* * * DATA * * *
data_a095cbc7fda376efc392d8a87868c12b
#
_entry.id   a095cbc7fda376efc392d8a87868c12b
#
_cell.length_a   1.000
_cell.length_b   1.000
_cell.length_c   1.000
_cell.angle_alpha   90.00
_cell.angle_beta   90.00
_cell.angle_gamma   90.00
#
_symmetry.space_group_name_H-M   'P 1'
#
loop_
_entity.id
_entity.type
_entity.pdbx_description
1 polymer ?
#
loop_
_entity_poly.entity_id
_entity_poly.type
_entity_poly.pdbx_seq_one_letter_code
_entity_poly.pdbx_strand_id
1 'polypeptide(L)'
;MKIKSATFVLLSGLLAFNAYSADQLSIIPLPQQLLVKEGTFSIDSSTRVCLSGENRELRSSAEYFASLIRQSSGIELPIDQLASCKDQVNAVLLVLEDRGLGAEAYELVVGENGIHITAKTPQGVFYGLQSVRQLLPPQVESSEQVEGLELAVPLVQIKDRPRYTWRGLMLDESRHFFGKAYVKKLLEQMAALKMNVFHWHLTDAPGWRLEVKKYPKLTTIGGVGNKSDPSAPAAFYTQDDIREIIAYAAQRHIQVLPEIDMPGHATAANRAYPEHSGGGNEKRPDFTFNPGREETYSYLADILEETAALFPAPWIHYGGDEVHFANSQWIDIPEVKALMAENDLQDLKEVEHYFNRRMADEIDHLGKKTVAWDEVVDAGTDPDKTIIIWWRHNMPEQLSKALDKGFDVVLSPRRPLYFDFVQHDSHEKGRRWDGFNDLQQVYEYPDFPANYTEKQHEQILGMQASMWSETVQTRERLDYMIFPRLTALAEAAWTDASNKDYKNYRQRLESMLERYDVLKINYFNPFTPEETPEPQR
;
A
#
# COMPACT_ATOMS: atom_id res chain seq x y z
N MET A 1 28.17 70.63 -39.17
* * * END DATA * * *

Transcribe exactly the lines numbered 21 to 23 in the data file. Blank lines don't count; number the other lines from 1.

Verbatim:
_entity_poly.entity_id
_entity_poly.type
_entity_poly.pdbx_seq_one_letter_code